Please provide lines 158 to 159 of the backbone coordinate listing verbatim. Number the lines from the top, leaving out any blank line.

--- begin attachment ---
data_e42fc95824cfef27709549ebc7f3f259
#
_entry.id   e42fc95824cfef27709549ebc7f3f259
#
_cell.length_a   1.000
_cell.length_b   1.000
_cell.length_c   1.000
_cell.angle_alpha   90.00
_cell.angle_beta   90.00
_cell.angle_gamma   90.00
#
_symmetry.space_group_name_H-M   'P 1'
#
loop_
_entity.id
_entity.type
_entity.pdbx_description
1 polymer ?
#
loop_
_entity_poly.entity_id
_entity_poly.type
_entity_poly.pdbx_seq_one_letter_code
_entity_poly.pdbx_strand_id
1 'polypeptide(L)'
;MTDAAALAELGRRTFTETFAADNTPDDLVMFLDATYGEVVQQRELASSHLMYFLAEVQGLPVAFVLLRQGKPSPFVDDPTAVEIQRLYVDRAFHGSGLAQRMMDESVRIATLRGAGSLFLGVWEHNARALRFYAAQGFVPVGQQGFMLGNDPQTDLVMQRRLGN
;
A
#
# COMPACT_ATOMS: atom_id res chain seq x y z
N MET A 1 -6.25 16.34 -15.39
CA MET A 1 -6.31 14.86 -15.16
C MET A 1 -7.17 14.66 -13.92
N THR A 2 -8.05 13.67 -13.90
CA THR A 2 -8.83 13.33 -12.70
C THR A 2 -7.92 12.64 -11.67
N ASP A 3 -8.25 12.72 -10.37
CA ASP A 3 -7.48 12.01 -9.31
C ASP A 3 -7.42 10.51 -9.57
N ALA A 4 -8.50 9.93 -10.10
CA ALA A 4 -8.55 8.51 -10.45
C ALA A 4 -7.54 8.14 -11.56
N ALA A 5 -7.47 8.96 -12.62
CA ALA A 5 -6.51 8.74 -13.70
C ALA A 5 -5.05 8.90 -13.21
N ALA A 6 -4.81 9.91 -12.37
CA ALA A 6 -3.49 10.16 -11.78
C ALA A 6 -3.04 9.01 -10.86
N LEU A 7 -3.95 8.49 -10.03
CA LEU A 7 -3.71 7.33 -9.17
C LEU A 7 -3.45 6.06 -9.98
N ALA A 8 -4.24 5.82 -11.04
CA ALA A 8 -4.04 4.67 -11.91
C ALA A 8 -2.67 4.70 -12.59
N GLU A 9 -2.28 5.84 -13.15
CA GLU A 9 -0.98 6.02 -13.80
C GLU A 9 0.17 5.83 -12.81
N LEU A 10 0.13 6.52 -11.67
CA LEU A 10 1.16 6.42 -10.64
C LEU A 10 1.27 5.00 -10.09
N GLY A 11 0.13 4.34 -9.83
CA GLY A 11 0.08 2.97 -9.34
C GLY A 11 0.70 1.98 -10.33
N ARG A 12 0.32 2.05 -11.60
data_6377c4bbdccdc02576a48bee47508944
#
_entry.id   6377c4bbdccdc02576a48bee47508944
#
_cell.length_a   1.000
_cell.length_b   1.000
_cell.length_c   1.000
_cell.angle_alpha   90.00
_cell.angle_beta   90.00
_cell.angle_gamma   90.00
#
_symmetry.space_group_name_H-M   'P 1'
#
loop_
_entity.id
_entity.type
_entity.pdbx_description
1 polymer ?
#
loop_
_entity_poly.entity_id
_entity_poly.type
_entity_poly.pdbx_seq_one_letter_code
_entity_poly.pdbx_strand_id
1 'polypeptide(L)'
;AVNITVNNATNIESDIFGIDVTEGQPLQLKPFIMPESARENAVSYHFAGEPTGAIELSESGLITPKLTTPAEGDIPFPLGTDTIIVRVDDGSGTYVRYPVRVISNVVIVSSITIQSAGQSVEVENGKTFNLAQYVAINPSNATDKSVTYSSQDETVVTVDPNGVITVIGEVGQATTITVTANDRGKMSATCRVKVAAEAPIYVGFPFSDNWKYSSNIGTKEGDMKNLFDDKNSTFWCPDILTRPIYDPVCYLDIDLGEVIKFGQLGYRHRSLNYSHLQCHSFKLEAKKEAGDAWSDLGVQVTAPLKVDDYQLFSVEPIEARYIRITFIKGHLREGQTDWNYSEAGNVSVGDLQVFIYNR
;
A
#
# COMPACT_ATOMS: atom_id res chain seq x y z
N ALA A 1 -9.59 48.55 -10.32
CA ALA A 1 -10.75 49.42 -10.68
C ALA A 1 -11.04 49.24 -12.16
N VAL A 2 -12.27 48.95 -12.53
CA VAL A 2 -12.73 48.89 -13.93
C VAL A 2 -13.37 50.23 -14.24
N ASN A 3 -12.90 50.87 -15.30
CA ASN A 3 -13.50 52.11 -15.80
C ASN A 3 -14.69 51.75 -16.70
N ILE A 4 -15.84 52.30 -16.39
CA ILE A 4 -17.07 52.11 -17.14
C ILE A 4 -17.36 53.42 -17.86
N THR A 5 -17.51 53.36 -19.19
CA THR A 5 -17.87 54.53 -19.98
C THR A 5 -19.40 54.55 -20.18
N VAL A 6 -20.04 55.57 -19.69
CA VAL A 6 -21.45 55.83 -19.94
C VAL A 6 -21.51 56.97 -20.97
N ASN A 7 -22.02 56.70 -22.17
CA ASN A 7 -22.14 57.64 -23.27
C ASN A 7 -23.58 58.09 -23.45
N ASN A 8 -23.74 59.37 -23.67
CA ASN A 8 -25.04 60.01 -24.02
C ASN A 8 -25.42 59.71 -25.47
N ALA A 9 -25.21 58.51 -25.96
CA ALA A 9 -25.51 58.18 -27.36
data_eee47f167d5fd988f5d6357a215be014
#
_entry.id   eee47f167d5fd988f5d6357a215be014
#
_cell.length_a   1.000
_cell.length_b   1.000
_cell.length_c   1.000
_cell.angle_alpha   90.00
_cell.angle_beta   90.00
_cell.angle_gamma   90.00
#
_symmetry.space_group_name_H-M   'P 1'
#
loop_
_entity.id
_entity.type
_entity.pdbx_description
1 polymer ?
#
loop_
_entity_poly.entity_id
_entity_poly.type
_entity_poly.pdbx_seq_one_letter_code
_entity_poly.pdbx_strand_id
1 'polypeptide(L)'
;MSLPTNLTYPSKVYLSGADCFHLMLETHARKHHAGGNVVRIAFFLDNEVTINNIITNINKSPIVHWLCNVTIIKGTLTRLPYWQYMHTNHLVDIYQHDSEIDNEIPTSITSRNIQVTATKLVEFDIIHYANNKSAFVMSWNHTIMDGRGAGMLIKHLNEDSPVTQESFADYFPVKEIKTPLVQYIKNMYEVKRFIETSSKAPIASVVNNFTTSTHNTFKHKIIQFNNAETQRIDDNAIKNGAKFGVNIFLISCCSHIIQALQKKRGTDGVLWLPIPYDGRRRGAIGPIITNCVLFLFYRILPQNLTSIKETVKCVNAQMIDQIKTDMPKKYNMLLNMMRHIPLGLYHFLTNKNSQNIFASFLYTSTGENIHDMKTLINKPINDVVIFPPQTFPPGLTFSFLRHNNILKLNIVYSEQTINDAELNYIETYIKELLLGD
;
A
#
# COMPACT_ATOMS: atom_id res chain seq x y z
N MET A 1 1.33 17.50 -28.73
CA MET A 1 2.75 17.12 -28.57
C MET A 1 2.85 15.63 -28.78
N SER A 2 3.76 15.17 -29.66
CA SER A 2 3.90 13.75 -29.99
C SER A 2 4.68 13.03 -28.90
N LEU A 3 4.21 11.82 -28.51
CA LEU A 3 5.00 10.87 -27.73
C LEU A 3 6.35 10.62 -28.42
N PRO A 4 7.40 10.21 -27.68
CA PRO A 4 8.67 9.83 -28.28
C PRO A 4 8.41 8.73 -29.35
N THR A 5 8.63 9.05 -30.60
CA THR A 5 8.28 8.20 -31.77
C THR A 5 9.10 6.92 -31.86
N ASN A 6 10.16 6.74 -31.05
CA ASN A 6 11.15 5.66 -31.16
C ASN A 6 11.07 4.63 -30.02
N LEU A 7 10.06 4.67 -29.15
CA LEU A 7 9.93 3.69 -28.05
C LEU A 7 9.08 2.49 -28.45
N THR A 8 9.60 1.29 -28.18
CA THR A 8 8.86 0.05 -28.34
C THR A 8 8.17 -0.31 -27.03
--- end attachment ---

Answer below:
CA LEU A 3 5.00 10.87 -27.73
C LEU A 3 6.35 10.62 -28.42